I used to think I had a problem with bridges.
Then I learned that we can talk ourselves into panic when we’re safe and into calm when we’re in real danger.
I live in Pennsylvania, close to Delaware, where I can easily enjoy proximity to tax-free shopping, Philadelphia, and my beloved Jersey shore. I love my view of the bridge to New Jersey from my neighborhood and the opportunities to proclaim, “I can see New Jersey from my windshield,” throughout my area.
So it’s ironic that I made crossing the bridge to New Jersey a source of so much anxiety for so long.
Anxiety Amid Calm
I have no clue what prompted it, but after several years of driving to the shore every weekend for work, I started to become anxious as I crossed the bridge, but only on the way home. I was never truly unsafe on the bridge, but the story I told myself about my anxiety sparked physical symptoms that likely made me less safe than I was.
I don’t have the chance to do that commute as often these days, but a trip across a different bridge taught me just how much my “bridge issue” was really a story in my mind.
Calm Amid Danger
I’d never experienced a fiercer thunderstorm, certainly not when I was on the road with no safe place to pull over.
Thunder echoed around the buildings in the city. As I reached the crest of the bridge, I could barely see through the windshield, let alone to the front of the car – except when the lightning provided a 360 view of just how far down it was to the river.
I figured I was more likely to pass out from fear than be hit by another driver reckless enough to be out in that storm, so as scary as it was to keep going, stopping was terrifying, so on I went.
Loosening my death grip on the steering wheel, I regulated my breathing by reciting, “always safe, no mistakes” and “accept, surrender.” I may have shouted, “Jesus, take the wheel,” a bunch of times, too.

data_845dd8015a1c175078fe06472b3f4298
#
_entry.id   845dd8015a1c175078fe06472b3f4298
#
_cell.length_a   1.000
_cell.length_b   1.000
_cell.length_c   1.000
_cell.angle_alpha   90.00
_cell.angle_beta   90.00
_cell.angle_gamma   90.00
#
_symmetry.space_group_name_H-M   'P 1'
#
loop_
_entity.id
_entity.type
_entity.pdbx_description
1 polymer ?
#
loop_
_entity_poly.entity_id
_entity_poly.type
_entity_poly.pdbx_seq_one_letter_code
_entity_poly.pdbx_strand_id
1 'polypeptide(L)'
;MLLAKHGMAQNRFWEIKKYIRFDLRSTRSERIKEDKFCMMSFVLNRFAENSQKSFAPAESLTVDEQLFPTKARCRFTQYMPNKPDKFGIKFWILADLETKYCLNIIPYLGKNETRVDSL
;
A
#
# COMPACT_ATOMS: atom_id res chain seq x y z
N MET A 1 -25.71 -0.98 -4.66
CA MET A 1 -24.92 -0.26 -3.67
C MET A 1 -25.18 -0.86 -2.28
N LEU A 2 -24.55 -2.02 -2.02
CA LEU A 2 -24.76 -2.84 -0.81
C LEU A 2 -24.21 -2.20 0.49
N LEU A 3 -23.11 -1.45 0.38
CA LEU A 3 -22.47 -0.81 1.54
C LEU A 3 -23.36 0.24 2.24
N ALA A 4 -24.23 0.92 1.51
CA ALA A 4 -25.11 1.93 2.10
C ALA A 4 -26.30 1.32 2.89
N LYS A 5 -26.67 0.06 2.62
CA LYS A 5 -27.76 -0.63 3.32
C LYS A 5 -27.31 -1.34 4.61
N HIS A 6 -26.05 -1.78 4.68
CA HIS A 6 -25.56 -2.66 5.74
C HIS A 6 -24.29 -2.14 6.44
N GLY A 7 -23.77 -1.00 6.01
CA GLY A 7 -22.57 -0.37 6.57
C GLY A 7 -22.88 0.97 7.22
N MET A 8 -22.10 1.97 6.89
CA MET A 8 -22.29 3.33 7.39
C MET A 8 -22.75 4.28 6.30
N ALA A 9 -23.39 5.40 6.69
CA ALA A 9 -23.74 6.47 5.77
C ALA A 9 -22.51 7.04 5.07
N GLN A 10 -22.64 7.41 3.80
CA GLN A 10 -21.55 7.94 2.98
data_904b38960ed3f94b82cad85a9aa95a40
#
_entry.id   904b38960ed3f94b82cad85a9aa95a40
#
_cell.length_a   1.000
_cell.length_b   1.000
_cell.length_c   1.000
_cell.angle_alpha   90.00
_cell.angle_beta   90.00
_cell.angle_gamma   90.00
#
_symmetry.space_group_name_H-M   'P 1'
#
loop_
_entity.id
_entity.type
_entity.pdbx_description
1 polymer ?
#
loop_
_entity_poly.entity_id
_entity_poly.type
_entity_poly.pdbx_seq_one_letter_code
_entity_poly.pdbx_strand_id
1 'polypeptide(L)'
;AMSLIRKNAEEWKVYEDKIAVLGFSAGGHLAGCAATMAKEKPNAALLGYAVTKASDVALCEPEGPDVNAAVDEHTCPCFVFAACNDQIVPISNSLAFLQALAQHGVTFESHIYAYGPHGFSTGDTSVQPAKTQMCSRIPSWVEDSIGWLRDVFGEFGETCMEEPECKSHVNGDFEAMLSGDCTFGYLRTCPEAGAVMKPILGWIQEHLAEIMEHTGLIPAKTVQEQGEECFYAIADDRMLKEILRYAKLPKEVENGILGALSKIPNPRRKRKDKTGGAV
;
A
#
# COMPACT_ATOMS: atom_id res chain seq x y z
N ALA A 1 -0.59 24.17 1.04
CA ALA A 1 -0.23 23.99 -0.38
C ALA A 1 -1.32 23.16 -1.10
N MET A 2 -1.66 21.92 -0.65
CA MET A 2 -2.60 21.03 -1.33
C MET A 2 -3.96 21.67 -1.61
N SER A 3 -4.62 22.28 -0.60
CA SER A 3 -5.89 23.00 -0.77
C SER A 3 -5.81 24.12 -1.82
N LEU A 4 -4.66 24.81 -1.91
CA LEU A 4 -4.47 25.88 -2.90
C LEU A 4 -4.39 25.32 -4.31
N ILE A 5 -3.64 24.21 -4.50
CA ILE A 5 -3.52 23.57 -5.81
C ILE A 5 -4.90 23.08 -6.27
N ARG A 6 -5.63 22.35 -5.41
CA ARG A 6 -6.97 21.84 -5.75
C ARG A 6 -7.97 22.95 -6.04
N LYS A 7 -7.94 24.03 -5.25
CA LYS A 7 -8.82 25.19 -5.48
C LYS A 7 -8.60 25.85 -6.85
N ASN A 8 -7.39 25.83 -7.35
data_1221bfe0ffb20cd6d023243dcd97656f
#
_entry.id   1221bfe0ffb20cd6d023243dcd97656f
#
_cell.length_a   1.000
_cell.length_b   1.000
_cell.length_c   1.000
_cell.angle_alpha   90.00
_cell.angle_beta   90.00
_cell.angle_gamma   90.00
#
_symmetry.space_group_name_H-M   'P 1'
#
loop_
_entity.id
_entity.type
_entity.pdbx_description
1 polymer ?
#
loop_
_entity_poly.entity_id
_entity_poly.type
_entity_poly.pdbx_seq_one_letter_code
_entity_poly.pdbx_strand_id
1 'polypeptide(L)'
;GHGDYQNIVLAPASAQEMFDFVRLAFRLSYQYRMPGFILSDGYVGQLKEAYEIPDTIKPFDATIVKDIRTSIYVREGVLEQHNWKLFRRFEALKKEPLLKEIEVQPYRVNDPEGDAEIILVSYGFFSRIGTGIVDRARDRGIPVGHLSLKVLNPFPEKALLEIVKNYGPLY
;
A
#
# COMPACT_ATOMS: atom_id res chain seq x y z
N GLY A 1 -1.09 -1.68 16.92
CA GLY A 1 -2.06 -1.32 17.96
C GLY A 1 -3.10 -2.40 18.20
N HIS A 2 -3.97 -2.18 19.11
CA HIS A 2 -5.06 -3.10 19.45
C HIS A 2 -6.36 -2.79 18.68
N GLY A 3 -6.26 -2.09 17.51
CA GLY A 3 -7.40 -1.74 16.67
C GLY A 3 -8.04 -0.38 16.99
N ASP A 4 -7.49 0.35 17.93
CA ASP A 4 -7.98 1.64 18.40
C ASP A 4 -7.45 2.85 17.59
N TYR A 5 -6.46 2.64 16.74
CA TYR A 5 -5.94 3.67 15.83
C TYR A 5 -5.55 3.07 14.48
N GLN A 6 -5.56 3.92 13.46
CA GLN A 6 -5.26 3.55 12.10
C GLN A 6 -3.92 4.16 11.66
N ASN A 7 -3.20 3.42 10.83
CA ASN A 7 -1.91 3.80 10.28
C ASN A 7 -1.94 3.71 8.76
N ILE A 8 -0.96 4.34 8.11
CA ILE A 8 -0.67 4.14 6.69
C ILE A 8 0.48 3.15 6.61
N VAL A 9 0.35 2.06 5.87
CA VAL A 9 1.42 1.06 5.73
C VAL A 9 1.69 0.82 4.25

When I finally got across the bridge and on the highway, soon on dry land, the storm lifted to the point that I could soon see the moon. Are you kidding me?
Instead of fueling my fear with thoughts about what could have happened, I spent the rest of the drive home telling myself what I self-coaching ninja I was for navigating the storm, literally and metaphorically, so darn well. It wasn’t until I got out of the car and my knees buckled so hard I almost fell in the driveway that I realized how much adrenaline was still in my system.
And how well I had managed a truly dangerous situation. With my thinking.
Positive Navigation Through Any Storm
On all those trips home from New Jersey, I was never truly unsafe; my thinking fueled my anxiety.
In that thunderstorm, I was in real danger, and my thinking helped me to keep going.
You don’t need to wait until you’re terrified to drive across a bridge from a place you love to learn to manage your thoughts.
And you don’t have to drive across a bridge through what feels like the world’s most demented car wash, with an epic light show, to benefit from learning to stay calm no matter what.
Staying present is one of the most valuable things I’ve learned through coaching and one of the most powerful things I help clients learn for themselves.
Because you never know when a bridge – or a storm – will crop up and pulling over won’t be an option.
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image: Pixabay; used with permission